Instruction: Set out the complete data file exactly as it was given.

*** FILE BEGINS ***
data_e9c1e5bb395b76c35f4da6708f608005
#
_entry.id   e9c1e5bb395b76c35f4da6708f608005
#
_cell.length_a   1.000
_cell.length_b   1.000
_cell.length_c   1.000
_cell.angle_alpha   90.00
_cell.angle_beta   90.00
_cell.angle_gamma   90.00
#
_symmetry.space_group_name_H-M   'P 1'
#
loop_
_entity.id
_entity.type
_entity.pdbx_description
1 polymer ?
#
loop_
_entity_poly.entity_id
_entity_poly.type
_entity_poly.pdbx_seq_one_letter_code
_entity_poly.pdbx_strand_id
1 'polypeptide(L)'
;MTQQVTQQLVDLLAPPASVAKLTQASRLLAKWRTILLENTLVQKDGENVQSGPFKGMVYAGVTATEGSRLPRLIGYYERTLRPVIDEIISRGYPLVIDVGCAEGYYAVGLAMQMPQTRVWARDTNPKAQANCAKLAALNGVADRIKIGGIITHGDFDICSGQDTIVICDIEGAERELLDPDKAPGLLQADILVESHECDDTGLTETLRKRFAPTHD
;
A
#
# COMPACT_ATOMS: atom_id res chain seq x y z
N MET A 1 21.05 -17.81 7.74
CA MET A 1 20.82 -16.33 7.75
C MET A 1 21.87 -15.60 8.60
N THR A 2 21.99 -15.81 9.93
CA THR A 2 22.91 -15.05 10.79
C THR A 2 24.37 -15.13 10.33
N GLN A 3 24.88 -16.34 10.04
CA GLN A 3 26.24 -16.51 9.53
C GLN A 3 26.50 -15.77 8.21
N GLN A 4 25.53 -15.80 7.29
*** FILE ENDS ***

data_e9c1e5bb395b76c35f4da6708f608005
#
_entry.id   e9c1e5bb395b76c35f4da6708f608005
#
_cell.length_a   1.000
_cell.length_b   1.000
_cell.length_c   1.000
_cell.angle_alpha   90.00
_cell.angle_beta   90.00
_cell.angle_gamma   90.00
#
_symmetry.space_group_name_H-M   'P 1'
#
loop_
_entity.id
_entity.type
_entity.pdbx_description
1 polymer ?
#
loop_
_entity_poly.entity_id
_entity_poly.type
_entity_poly.pdbx_seq_one_letter_code
_entity_poly.pdbx_strand_id
1 'polypeptide(L)'
;MTQQVTQQLVDLLAPPASVAKLTQASRLLAKWRTILLENTLVQKDGENVQSGPFKGMVYAGVTATEGSRLPRLIGYYERTLRPVIDEIISRGYPLVIDVGCAEGYYAVGLAMQMPQTRVWARDTNPKAQANCAKLAALNGVADRIKIGGIITHGDFDICSGQDTIVICDIEGAERELLDPDKAPGLLQADILVESHECDDTGLTETLRKRFAPTHD
;
A
#
# COMPACT_ATOMS: atom_id res chain seq x y z
N MET A 1 21.05 -17.81 7.74
CA MET A 1 20.82 -16.33 7.75
C MET A 1 21.87 -15.60 8.60
N THR A 2 21.99 -15.81 9.93
CA THR A 2 22.91 -15.05 10.79
C THR A 2 24.37 -15.13 10.33
N GLN A 3 24.88 -16.34 10.04
CA GLN A 3 26.24 -16.51 9.53
C GLN A 3 26.50 -15.77 8.21
N GLN A 4 25.53 -15.80 7.29